Mueller
v.
Somerset Hills Towing

This case is not covered by Casetext's citator
SUPERIOR COURT OF NEW JERSEY APPELLATE DIVISIONJan 19, 2017
DOCKET NO. A-5628-14T1 (N.J. Super. App. Div. Jan. 19, 2017)

DOCKET NO. A-5628-14T1

01-19-2017

JEFFREY A. MUELLER, and SUZANNE MUELLER, his wife, Plaintiffs-Appellants, v. SOMERSET HILLS TOWING, WILLIAM DEGUILO, JASON HAGG, BRIDGEPORT SPEEDWAY, and HOFFMAN MOTORSPORT PROMOTIONS, LLC, Defendants-Respondents, and BRIDGEPORT SPEEDWAY, LLC, Third-Party Plaintiff, v. TRI-STATE RACE SAVER SPRINT CAR SERIES, Third-Party Defendant.

Dennis A. Drazin argued the cause for appellants (Drazin & Warshaw, attorneys; Mr. Drazin, of counsel and on the brief; John R. Connelly, Jr., on the brief). Andrew R. Turner argued the cause for respondent William DeGuilo (Turner Law Firm, LLC, attorneys; (Mr. Turner, of counsel and on the brief). Leonid Kushnir argued the cause for respondents Bridgeport Speedway and Hoffman Motorsports Promotions, LLC (Reardon Anderson, LLC, attorneys; Thomas M. Reardon, III, of counsel; Allison A. Krilla, on the brief). Yolanda L. Ayala argued the cause for respondents Somerset Hills Towing and Jason Hagg (Gallo, Vitucci, Klar, attorneys; Ms. Ayala on the brief).


NOT FOR PUBLICATION WITHOUT THE APPROVAL OF THE APPELLATE DIVISION

This opinion shall not "constitute precedent or be binding upon any court." Although it is posted on the internet, this opinion is binding only on the parties in the case and its use in other cases is limited. R.1:36-3. Before Judges Reisner and Sumners. On appeal from Superior Court of New Jersey, Law Division, Middlesex County, Docket No. L-4746-13. Dennis A. Drazin argued the cause for appellants (Drazin & Warshaw, attorneys; Mr. Drazin, of counsel and on the brief; John R. Connelly, Jr., on the brief). Andrew R. Turner argued the cause for respondent William DeGuilo (Turner Law Firm, LLC, attorneys; (Mr. Turner, of counsel and on the brief). Leonid Kushnir argued the cause for respondents Bridgeport Speedway and Hoffman Motorsports Promotions, LLC (Reardon Anderson, LLC, attorneys; Thomas M. Reardon, III, of counsel; Allison A. Krilla, on the brief). Yolanda L. Ayala argued the cause for respondents Somerset Hills Towing and Jason Hagg (Gallo, Vitucci, Klar, attorneys; Ms. Ayala on the brief). PER CURIAM

Plaintiffs Jeffrey Mueller and his wife appeal from June 12, 2015 orders granting defendants' summary judgment motions, an order of the same date striking plaintiffs' expert report, and an August 7, 2015 order assessing $11,300 in counsel fees against plaintiffs for frivolous litigation. We affirm all of the June 12 orders, but we reverse the August 7 order assessing counsel fees.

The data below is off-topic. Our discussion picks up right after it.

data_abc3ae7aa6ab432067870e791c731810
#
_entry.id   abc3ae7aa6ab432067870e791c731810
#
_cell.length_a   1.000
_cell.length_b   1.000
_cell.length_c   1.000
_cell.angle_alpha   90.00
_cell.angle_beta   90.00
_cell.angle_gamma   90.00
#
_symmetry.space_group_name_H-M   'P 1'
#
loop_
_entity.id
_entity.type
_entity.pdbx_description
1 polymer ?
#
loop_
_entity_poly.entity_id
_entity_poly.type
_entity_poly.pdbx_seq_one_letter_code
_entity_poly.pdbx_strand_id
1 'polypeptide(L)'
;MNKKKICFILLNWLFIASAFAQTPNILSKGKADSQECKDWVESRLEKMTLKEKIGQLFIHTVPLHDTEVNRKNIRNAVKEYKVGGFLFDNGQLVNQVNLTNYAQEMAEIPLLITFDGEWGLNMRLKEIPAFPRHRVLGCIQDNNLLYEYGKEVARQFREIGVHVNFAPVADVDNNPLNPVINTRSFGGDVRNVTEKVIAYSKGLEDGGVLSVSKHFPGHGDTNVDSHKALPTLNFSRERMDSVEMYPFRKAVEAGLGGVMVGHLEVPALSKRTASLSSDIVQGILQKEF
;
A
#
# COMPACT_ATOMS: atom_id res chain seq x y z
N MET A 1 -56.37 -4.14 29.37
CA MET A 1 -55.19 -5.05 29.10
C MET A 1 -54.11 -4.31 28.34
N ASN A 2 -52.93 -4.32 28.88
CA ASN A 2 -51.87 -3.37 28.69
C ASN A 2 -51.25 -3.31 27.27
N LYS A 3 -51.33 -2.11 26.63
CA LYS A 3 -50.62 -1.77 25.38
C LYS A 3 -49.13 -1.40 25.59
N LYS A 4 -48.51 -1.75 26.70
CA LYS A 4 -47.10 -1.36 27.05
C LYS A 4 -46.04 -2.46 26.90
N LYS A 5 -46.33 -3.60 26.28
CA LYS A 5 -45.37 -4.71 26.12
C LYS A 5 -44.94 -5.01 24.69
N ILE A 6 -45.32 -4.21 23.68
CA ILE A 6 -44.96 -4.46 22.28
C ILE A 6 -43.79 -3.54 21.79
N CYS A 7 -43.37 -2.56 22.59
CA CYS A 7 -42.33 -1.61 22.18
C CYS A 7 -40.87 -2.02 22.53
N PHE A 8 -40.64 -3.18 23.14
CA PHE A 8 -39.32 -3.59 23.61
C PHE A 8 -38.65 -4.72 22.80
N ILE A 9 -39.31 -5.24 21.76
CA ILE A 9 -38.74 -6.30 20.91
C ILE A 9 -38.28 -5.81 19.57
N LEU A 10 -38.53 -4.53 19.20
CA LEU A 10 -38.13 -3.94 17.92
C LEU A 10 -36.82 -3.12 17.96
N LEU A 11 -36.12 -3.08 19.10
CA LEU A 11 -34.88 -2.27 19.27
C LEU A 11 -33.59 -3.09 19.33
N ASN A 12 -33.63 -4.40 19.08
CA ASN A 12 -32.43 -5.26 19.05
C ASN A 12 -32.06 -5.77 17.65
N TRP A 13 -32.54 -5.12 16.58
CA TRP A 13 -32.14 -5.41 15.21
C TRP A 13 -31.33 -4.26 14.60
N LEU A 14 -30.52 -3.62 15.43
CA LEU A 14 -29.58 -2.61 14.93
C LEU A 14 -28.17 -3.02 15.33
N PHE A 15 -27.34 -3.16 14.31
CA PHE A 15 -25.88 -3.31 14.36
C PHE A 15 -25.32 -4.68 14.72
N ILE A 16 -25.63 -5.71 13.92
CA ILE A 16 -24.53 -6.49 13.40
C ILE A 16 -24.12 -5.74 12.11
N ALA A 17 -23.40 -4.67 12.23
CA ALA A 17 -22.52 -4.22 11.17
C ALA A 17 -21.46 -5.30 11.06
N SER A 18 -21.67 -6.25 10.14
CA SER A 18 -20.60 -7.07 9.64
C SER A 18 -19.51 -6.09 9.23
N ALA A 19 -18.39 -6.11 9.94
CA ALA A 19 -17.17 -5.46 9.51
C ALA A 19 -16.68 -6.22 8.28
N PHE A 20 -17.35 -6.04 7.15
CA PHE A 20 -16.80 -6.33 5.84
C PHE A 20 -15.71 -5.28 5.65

Mrs. Mueller filed a per quod claim. We will refer to Jeffrey Mueller as "plaintiff."

I

Plaintiff, a professional race car driver who also operated a landscaping business, owed money on a judgment unrelated to this appeal. The judgment creditor obtained a writ of execution, pursuant to which William DeGuilo, a Special Civil Part officer, seized a trailer that contained plaintiff's race car. DeGuilo arranged for defendant Somerset Hills Towing (Somerset Hills or the towing company) to tow the trailer to its premises. DeGuilo seized the trailer because it had defendant's name painted on it in large letters, and DeGuilo believed that meant plaintiff owned it. However, in fact the trailer belonged to plaintiff's landscaping company.

It is unclear on this record whether the race car belonged to plaintiff personally or to a corporation through which he conducted his racing activities.

Plaintiff initially reported to the police that the trailer had been stolen. In speaking to the investigating police officer, DeGuilo admitted that before ordering a Somerset Hills employee to tow the trailer, he failed to check the VIN number to be sure it was the trailer listed in the repossession order. DeGuilo also "admitted he towed the wrong trailer."

According to plaintiff, the race car, which was not secured inside the trailer, was damaged during the towing process. Specifically, he contended that the car's rear axle was damaged and the damaged axle later caused the car to crash while plaintiff was driving it in a race. Plaintiff admitted that he observed a notch in the rear axle before the race started, and could have replaced it with a spare axle he had available. However, plaintiff and several colleagues who also inspected the car before the race, believed the notch was a minor defect, and he decided to race the car without replacing the axle. During the race, the car flipped over multiple times, vaulted a barrier, and came to rest in a non-racing area of the track. Plaintiff was seriously injured.